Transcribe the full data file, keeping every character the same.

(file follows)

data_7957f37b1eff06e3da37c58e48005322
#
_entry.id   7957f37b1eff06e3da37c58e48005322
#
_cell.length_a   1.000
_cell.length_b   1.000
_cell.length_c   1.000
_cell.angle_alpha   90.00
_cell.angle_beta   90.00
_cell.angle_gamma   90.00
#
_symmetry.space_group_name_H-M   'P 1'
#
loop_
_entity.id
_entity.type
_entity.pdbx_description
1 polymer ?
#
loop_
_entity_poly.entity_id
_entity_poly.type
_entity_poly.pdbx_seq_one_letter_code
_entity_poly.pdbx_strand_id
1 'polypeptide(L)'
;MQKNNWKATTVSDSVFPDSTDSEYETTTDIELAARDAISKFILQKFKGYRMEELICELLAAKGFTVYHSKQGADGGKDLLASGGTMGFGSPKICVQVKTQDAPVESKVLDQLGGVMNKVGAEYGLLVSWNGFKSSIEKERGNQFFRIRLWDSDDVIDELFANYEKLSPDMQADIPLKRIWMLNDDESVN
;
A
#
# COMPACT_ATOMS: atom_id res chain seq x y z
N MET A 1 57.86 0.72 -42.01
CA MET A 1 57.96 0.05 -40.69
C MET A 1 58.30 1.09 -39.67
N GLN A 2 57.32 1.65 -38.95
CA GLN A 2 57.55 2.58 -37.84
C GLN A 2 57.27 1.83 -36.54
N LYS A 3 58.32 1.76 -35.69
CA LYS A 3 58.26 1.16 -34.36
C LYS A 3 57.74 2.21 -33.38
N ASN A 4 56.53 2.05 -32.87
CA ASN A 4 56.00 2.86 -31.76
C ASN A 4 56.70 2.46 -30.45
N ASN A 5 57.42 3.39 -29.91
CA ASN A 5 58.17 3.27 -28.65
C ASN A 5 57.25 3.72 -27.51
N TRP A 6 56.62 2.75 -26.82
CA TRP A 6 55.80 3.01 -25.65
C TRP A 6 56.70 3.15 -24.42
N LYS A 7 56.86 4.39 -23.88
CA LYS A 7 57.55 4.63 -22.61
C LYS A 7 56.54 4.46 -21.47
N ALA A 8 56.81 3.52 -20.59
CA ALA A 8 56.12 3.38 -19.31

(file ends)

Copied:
data_7957f37b1eff06e3da37c58e48005322
#
_entry.id   7957f37b1eff06e3da37c58e48005322
#
_cell.length_a   1.000
_cell.length_b   1.000
_cell.length_c   1.000
_cell.angle_alpha   90.00
_cell.angle_beta   90.00
_cell.angle_gamma   90.00
#
_symmetry.space_group_name_H-M   'P 1'
#
loop_
_entity.id
_entity.type
_entity.pdbx_description
1 polymer ?
#
loop_
_entity_poly.entity_id
_entity_poly.type
_entity_poly.pdbx_seq_one_letter_code
_entity_poly.pdbx_strand_id
1 'polypeptide(L)'
;MQKNNWKATTVSDSVFPDSTDSEYETTTDIELAARDAISKFILQKFKGYRMEELICELLAAKGFTVYHSKQGADGGKDLLASGGTMGFGSPKICVQVKTQDAPVESKVLDQLGGVMNKVGAEYGLLVSWNGFKSSIEKERGNQFFRIRLWDSDDVIDELFANYEKLSPDMQADIPLKRIWMLNDDESVN
;
A
#
# COMPACT_ATOMS: atom_id res chain seq x y z
N MET A 1 57.86 0.72 -42.01
CA MET A 1 57.96 0.05 -40.69
C MET A 1 58.30 1.09 -39.67
N GLN A 2 57.32 1.65 -38.95
CA GLN A 2 57.55 2.58 -37.84
C GLN A 2 57.27 1.83 -36.54
N LYS A 3 58.32 1.76 -35.69
CA LYS A 3 58.26 1.16 -34.36
C LYS A 3 57.74 2.21 -33.38
N ASN A 4 56.53 2.05 -32.87
CA ASN A 4 56.00 2.86 -31.76
C ASN A 4 56.70 2.46 -30.45
N ASN A 5 57.42 3.39 -29.91
CA ASN A 5 58.17 3.27 -28.65
C ASN A 5 57.25 3.72 -27.51
N TRP A 6 56.62 2.75 -26.82
CA TRP A 6 55.80 3.01 -25.65
C TRP A 6 56.70 3.15 -24.42
N LYS A 7 56.86 4.39 -23.88
CA LYS A 7 57.55 4.63 -22.61
C LYS A 7 56.54 4.46 -21.47
N ALA A 8 56.81 3.52 -20.59
CA ALA A 8 56.12 3.38 -19.31